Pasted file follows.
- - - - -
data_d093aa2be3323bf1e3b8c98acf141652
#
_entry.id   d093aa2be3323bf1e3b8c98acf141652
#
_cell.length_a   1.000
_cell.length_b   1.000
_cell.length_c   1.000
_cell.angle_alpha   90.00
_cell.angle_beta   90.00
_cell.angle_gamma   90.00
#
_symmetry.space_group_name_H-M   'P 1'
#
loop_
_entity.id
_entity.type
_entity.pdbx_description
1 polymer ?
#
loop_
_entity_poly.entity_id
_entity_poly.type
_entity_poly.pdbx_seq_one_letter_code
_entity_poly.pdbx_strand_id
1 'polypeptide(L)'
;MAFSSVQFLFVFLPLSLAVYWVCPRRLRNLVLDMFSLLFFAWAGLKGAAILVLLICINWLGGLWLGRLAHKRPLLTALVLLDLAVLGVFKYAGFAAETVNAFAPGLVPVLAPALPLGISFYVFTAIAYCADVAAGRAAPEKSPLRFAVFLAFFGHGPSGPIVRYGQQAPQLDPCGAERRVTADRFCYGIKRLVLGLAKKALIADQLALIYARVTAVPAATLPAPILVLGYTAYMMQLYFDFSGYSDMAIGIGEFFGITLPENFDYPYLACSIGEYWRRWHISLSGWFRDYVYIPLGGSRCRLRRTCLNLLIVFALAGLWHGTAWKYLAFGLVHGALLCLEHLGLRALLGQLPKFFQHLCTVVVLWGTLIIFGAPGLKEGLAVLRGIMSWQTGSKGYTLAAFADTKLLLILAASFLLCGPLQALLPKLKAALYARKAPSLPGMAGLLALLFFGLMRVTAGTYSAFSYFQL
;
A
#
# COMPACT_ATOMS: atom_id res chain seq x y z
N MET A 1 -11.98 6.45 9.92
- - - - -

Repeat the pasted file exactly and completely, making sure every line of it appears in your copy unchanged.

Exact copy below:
data_d093aa2be3323bf1e3b8c98acf141652
#
_entry.id   d093aa2be3323bf1e3b8c98acf141652
#
_cell.length_a   1.000
_cell.length_b   1.000
_cell.length_c   1.000
_cell.angle_alpha   90.00
_cell.angle_beta   90.00
_cell.angle_gamma   90.00
#
_symmetry.space_group_name_H-M   'P 1'
#
loop_
_entity.id
_entity.type
_entity.pdbx_description
1 polymer ?
#
loop_
_entity_poly.entity_id
_entity_poly.type
_entity_poly.pdbx_seq_one_letter_code
_entity_poly.pdbx_strand_id
1 'polypeptide(L)'
;MAFSSVQFLFVFLPLSLAVYWVCPRRLRNLVLDMFSLLFFAWAGLKGAAILVLLICINWLGGLWLGRLAHKRPLLTALVLLDLAVLGVFKYAGFAAETVNAFAPGLVPVLAPALPLGISFYVFTAIAYCADVAAGRAAPEKSPLRFAVFLAFFGHGPSGPIVRYGQQAPQLDPCGAERRVTADRFCYGIKRLVLGLAKKALIADQLALIYARVTAVPAATLPAPILVLGYTAYMMQLYFDFSGYSDMAIGIGEFFGITLPENFDYPYLACSIGEYWRRWHISLSGWFRDYVYIPLGGSRCRLRRTCLNLLIVFALAGLWHGTAWKYLAFGLVHGALLCLEHLGLRALLGQLPKFFQHLCTVVVLWGTLIIFGAPGLKEGLAVLRGIMSWQTGSKGYTLAAFADTKLLLILAASFLLCGPLQALLPKLKAALYARKAPSLPGMAGLLALLFFGLMRVTAGTYSAFSYFQL
;
A
#
# COMPACT_ATOMS: atom_id res chain seq x y z
N MET A 1 -11.98 6.45 9.92